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Public sector debt exceeds annual forecast in eight months

Author: ICAEW Insights

Published: 23 Dec 2022

Higher interest costs and energy support packages push public finances further into the red as the £105bn deficit heads towards revised forecast for the year of £177bn.

The Office for National Statistics (ONS) has released the monthly public sector finances for November 2022, revealing a provisional deficit for the month of £22­­bn. This brings the total reported deficit for the first eight months of the year to £105bn – a figure that exceeds the forecasted £99bn for the entire financial year.

The figure was forecast by the Office for Budget Responsibility (OBR) at the time of the Spring Statement. The increase is principally a consequence of much higher interest costs, the effect of higher inflation on index-linked debt and the cost of the energy price guarantee for households and businesses over the winter.

The OBR revised its forecast last month with the Autumn Statement and now estimates that the deficit will reach £177bn for 2022/23.

Public sector net debt was £2,478bn – or 98.7% of gross domestic product (GDP) – at the end of November, up £105bn from £2,373bn at the start of the financial year. This is £658bn higher than net debt of £1,820bn on 31 March 2020, reflecting the huge sums borrowed over the course of the pandemic. The OBR’s latest forecast is for net debt to reach £2,571bn by March 2023 and to approach £3tn by March 2028.

The month’s £22bn deficit was £14bn higher than the £8bn deficit reported for November last year and was £8bn more than the previous month (October 2022).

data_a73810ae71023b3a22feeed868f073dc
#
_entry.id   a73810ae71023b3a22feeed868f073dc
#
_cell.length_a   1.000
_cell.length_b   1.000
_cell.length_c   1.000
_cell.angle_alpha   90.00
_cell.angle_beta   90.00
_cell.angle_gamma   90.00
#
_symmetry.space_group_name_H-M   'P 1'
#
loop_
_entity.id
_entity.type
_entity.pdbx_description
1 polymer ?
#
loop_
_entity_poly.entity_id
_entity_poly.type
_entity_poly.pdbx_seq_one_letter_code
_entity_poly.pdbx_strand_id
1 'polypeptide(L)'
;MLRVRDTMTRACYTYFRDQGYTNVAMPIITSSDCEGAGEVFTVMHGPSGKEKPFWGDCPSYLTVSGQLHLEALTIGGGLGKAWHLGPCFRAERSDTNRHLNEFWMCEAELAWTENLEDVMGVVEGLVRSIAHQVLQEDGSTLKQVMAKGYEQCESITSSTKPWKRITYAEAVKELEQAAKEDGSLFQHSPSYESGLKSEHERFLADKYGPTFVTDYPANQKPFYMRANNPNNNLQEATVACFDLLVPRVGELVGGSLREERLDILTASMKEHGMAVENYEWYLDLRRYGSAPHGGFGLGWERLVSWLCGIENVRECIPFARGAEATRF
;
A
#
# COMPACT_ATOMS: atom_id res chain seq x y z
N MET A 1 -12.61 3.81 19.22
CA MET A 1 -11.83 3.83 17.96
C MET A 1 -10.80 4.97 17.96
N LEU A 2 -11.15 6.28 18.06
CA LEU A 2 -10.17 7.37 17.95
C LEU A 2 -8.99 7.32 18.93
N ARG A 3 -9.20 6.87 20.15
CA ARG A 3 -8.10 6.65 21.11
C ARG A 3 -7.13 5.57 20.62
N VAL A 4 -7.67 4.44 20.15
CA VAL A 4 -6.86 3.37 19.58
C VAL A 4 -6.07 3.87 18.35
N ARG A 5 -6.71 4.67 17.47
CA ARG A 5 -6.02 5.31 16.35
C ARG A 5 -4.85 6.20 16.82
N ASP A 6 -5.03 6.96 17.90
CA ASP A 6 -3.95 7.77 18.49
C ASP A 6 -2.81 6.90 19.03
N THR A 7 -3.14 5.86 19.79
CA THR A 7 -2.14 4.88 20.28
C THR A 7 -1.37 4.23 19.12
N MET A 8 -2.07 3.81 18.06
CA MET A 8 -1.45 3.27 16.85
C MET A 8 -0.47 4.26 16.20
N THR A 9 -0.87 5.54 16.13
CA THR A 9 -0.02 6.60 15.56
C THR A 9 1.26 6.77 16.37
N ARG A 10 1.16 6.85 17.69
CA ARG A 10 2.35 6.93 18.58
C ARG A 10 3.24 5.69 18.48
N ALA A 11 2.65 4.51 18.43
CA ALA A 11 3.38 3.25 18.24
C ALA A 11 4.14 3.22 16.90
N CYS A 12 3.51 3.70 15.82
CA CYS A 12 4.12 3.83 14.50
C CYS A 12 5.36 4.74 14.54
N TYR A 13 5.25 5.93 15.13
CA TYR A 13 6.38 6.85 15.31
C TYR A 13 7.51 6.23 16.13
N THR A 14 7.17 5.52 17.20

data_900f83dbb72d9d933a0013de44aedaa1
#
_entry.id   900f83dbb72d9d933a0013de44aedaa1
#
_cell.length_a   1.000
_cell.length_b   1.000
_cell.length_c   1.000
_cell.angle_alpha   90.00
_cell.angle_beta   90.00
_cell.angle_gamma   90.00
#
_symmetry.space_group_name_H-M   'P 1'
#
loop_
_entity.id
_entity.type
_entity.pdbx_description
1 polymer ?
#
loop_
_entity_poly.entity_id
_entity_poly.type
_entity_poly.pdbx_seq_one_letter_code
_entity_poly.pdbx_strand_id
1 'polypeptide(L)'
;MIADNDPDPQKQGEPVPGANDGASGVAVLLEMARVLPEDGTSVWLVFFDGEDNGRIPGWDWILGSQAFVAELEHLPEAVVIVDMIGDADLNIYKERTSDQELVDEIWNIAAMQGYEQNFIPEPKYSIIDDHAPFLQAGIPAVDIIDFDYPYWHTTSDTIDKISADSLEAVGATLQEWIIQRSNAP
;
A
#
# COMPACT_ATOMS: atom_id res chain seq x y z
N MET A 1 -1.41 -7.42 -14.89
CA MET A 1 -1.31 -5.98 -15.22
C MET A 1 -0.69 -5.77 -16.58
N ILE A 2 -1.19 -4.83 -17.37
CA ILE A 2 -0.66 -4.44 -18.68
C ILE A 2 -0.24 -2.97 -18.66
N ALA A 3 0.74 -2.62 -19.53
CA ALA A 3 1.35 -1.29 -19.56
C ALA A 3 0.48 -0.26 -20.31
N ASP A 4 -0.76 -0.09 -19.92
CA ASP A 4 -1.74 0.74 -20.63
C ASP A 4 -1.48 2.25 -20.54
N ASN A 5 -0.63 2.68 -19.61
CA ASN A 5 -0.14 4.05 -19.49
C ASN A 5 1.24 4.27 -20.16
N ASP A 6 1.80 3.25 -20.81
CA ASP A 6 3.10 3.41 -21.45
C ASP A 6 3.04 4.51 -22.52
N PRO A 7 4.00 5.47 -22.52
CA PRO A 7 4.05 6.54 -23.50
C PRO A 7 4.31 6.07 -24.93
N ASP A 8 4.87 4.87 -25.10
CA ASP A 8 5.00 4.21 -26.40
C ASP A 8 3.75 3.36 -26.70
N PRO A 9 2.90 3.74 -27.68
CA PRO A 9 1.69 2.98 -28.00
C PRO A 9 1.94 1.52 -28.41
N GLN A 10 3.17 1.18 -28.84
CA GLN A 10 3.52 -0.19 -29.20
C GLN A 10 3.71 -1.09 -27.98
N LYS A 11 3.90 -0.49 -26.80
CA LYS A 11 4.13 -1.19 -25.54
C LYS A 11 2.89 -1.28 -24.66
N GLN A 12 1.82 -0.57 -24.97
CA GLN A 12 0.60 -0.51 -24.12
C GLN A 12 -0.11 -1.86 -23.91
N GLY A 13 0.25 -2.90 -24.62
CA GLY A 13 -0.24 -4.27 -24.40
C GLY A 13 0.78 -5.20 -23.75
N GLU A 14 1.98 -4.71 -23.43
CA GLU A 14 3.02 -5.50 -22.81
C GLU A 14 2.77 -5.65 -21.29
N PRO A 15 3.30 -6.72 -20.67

The cumulative deficit for the first eight months of the 2022/23 financial year of £105bn was £8bn lower than this time last year and £141bn lower than the previous year during the first stages of the pandemic. It was, though, £50bn more than the deficit of £55bn for the first eight months of 2019/20, the most recent pre-pandemic pre-cost-of-living-crisis comparative period.

Tax and other receipts in the period to 30 November 2022 amounted to £635bn, £65bn or 11% higher than a year previously. Higher income tax and national insurance receipts were driven by rising wages and the higher rate of national insurance, while VAT receipts benefited from inflation in retail prices. Receipts included £4.2bn in accrued revenue for the energy profits levy ‘windfall tax’.

Expenditure, excluding interest and investment, for the eight months of £632bn was £22bn or 4% higher than the same period in 2021/22, with Spending Review planned increases in spending, higher interest costs and the initial payments for the energy price guarantee more than offsetting the furlough programmes and other pandemic spending in the comparative period that were not repeated this year.

Interest charges of £80bn were recorded for the period to October, £34bn or 74% higher than the £46bn reported for the equivalent period in 2021, through a combination of higher interest rates and higher inflation driving up the cost of retail price index-linked debt.